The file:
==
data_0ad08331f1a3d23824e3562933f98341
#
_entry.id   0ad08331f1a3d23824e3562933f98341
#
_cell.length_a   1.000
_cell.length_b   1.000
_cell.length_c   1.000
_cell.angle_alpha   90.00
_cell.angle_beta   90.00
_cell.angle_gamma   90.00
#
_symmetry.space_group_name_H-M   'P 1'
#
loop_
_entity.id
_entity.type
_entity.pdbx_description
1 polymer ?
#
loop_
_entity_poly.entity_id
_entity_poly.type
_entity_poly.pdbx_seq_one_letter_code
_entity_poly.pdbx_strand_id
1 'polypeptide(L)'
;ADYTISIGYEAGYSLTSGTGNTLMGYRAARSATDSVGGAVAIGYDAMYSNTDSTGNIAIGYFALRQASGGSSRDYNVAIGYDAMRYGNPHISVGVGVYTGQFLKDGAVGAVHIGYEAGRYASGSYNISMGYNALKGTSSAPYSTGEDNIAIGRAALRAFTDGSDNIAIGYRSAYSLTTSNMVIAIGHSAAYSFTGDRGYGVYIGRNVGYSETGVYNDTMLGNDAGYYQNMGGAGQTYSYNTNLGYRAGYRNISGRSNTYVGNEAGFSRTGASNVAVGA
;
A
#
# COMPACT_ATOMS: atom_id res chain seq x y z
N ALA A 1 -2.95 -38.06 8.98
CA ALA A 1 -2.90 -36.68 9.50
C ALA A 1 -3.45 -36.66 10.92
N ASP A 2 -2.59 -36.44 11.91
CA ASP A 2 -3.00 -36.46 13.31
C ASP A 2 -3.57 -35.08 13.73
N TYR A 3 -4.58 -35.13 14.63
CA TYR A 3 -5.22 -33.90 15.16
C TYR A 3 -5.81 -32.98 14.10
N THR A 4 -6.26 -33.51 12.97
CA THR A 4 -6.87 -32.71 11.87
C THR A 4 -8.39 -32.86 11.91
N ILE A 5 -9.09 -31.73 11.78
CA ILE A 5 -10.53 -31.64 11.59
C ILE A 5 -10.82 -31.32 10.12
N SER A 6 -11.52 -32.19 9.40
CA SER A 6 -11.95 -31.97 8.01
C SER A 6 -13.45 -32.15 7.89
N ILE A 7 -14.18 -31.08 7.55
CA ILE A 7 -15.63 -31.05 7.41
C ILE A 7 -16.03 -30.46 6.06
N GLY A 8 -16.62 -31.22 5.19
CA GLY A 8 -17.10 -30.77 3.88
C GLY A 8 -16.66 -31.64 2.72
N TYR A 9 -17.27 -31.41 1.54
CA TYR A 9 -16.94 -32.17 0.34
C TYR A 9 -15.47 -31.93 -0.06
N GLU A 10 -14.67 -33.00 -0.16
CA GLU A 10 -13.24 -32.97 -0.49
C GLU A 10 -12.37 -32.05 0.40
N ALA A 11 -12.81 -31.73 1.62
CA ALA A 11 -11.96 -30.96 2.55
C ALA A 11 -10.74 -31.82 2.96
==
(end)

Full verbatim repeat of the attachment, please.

data_0ad08331f1a3d23824e3562933f98341
#
_entry.id   0ad08331f1a3d23824e3562933f98341
#
_cell.length_a   1.000
_cell.length_b   1.000
_cell.length_c   1.000
_cell.angle_alpha   90.00
_cell.angle_beta   90.00
_cell.angle_gamma   90.00
#
_symmetry.space_group_name_H-M   'P 1'
#
loop_
_entity.id
_entity.type
_entity.pdbx_description
1 polymer ?
#
loop_
_entity_poly.entity_id
_entity_poly.type
_entity_poly.pdbx_seq_one_letter_code
_entity_poly.pdbx_strand_id
1 'polypeptide(L)'
;ADYTISIGYEAGYSLTSGTGNTLMGYRAARSATDSVGGAVAIGYDAMYSNTDSTGNIAIGYFALRQASGGSSRDYNVAIGYDAMRYGNPHISVGVGVYTGQFLKDGAVGAVHIGYEAGRYASGSYNISMGYNALKGTSSAPYSTGEDNIAIGRAALRAFTDGSDNIAIGYRSAYSLTTSNMVIAIGHSAAYSFTGDRGYGVYIGRNVGYSETGVYNDTMLGNDAGYYQNMGGAGQTYSYNTNLGYRAGYRNISGRSNTYVGNEAGFSRTGASNVAVGA
;
A
#
# COMPACT_ATOMS: atom_id res chain seq x y z
N ALA A 1 -2.95 -38.06 8.98
CA ALA A 1 -2.90 -36.68 9.50
C ALA A 1 -3.45 -36.66 10.92
N ASP A 2 -2.59 -36.44 11.91
CA ASP A 2 -3.00 -36.46 13.31
C ASP A 2 -3.57 -35.08 13.73
N TYR A 3 -4.58 -35.13 14.63
CA TYR A 3 -5.22 -33.90 15.16
C TYR A 3 -5.81 -32.98 14.10
N THR A 4 -6.26 -33.51 12.97
CA THR A 4 -6.87 -32.71 11.87
C THR A 4 -8.39 -32.86 11.91
N ILE A 5 -9.09 -31.73 11.78
CA ILE A 5 -10.53 -31.64 11.59
C ILE A 5 -10.82 -31.32 10.12
N SER A 6 -11.52 -32.19 9.40
CA SER A 6 -11.95 -31.97 8.01
C SER A 6 -13.45 -32.15 7.89
N ILE A 7 -14.18 -31.08 7.55
CA ILE A 7 -15.63 -31.05 7.41
C ILE A 7 -16.03 -30.46 6.06
N GLY A 8 -16.62 -31.22 5.19
CA GLY A 8 -17.10 -30.77 3.88
C GLY A 8 -16.66 -31.64 2.72
N TYR A 9 -17.27 -31.41 1.54
CA TYR A 9 -16.94 -32.17 0.34
C TYR A 9 -15.47 -31.93 -0.06
N GLU A 10 -14.67 -33.00 -0.16
CA GLU A 10 -13.24 -32.97 -0.49
C GLU A 10 -12.37 -32.05 0.40
N ALA A 11 -12.81 -31.73 1.62
CA ALA A 11 -11.96 -30.96 2.55
C ALA A 11 -10.74 -31.82 2.96